I have drawn and painted since before I could talk, I suppose… Well, we all paint as children… Like many others I just never stopped… I have painted in one way or another all my life. I suppose since the age of about nineteen when I realized I was going to become an artist I became quite ‘serious’ about the work in hand. But, actually, as must be clear by now, I don’t like to think of my painting as ‘work’ too much. For me it is best seen like a realm of child-like play and escapism. But this attitude is informed by the sort of paintings that I like. These things are deeply personal. I have never had the remotest interest in working like a ‘Master’ painter… Nor have I ever had the slightest desire to have an Old European Master on my dream wall… But, then again, my dream wall is one in an old shed or barn – a hangar with a tin mug of tea… Rain on the tin roof – a hut with a view – hidden, perhaps, in a copse of trees – in the grounds of the sort of great house where the grown-ups (who may be reading this) do hang their beautiful Gainsboroughs…  A different tribe to me… Look, I love the great masters – all my life and as much as anyone – but their work is not my choice for my happy, crappy old barn – which I believe much more beautiful than any of their pretentious palaces… You see? That’s all there is to it… I like ‘play’ – and I like things that result from play. I suppose I am a heathen or something…! I like folk art – things that are uplifting to me… things that are genuine and free and uniquely expressive. Auden said “All a poem must do – and with all its voice – is to rejoice”. I believe my painting is like that. It must stand up in praise of Nature. I see too many men and not enough trees you see… I’m so sick of the sight of bloody cars – especially “nice” ones (which are even uglier).

5. Have you had poetry published?

I have never sought to be published, no… Not yet… I did receive a prize when I was thirteen from a national newspaper and they published my first and last poem then!

6. Why not?

I seem to have been writing far away from the limelight… Never felt I was quite there… Never quite ready … I am not one for self-promotion, you see. I was brought up to think that sort of thing is not, ‘conduct befitting’ unless one has written something very, very well… And then it is even worse… Which, when I look around me now is of course (since old England is long gone) ridiculous of me! …Shame, though. …All we now get to hear are the loud, shrill voices of the most vocal but least talented drowning out the few original nightingales we have left. Who are these dreadful tv people?!  Now as I approach 50 – I shall probably try to publish my first book proper. Some may enjoy it after all.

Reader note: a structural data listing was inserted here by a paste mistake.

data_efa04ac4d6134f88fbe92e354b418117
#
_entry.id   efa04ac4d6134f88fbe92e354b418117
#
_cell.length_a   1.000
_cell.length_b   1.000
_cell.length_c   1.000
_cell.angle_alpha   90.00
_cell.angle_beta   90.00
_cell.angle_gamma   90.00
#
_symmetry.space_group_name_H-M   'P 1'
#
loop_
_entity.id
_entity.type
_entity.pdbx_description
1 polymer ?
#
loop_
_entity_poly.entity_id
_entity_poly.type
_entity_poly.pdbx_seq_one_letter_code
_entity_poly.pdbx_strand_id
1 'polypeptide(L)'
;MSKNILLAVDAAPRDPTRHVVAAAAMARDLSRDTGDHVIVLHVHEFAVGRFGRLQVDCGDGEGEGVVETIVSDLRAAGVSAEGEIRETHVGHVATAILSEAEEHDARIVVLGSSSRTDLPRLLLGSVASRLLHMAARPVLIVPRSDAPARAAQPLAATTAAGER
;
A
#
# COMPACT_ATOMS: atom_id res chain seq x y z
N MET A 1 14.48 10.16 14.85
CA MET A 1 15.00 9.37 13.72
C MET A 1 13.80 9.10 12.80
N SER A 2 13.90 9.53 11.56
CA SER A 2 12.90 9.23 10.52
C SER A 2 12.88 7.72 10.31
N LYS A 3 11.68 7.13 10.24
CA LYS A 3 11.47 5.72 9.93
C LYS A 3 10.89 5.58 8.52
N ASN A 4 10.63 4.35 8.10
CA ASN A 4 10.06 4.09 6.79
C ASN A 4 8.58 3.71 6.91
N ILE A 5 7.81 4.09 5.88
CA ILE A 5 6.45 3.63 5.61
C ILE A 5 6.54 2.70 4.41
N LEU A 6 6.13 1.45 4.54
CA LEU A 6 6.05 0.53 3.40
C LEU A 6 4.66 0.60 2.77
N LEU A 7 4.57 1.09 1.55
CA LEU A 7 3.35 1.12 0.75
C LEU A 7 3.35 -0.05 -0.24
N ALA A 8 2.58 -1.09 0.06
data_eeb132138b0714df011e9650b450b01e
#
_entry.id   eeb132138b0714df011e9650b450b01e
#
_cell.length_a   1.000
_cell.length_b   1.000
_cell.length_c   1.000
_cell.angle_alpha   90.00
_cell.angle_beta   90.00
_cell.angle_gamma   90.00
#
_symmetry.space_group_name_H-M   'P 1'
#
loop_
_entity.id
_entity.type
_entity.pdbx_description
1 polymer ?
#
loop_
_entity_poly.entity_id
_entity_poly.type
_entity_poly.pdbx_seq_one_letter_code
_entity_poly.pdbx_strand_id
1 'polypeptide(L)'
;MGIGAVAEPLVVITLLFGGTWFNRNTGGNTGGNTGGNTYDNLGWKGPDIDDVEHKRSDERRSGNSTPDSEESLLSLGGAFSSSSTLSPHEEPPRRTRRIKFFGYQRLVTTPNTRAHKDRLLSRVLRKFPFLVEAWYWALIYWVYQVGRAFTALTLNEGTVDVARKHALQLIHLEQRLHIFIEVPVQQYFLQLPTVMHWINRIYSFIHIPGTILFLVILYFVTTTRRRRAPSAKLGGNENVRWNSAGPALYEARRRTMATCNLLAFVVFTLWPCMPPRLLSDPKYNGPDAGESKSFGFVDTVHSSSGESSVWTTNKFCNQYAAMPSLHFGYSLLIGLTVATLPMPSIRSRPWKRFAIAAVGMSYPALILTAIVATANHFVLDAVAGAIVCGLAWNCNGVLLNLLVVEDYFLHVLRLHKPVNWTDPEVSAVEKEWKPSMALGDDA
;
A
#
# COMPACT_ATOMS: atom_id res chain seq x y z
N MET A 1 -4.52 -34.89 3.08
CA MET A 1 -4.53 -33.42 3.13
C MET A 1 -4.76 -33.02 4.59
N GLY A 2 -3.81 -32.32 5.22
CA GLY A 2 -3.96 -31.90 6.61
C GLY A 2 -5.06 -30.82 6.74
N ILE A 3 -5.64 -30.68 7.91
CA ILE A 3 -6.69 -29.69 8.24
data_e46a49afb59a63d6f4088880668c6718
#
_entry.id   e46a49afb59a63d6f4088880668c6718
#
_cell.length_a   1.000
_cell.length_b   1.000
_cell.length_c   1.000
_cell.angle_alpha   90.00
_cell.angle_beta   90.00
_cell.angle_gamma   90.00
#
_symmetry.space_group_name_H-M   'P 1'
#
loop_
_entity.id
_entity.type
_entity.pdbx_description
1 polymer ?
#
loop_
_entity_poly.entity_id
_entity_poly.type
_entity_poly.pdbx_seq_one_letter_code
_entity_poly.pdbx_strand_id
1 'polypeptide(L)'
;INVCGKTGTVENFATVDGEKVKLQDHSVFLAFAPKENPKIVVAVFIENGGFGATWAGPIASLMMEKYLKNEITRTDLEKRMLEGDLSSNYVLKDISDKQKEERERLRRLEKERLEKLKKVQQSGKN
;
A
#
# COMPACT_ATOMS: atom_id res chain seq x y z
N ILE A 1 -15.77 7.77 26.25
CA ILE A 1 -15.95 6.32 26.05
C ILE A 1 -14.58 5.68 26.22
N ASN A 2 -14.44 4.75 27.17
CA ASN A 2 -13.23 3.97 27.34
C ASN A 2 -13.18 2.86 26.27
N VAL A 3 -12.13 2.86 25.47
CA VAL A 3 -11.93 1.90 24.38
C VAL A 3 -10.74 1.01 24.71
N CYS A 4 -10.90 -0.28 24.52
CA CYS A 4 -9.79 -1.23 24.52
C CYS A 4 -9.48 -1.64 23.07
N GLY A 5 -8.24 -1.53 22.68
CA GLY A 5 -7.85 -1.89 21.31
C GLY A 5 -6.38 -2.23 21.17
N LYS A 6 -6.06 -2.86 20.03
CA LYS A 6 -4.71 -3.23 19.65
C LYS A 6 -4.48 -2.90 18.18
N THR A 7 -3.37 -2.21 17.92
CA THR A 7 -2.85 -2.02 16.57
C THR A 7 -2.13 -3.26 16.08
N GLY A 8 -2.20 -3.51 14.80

7. How and when did you work in theater?

I had a dream childhood – old fashioned, ‘semi-rural’ really – and was sent to excellent schools… So, at prep school in Kent (in England) I enjoyed the theatre productions we’d all take part in… There was, ‘Toad of Toad Hall’ – and several Gilbert and Sullivan operettas… ‘Oliver’… When I was in my early twenties I went to Paris and, after some years studying Drama and working in a theatre company (as an actor – but also aiding the director with the costume and stage designs), five of us split away and formed our own theatre company called MAQUETTE. That was in 1989. I was designer/director but soon forged a great working relationship with Dirk Hendrikx – he is still like the brother I never had – and together we instinctively took over the focus of what MAQUETTE would be about… We each liked the idea of acting primarily so we could get to dress up in amazing costumes… We loved Tadeusz Kantor and Beckett and Joseph Beuys… Native Americans (who seemed to walk in art, live in art and for art…)… Tribal Arts, Primitive Art, Ancient Art.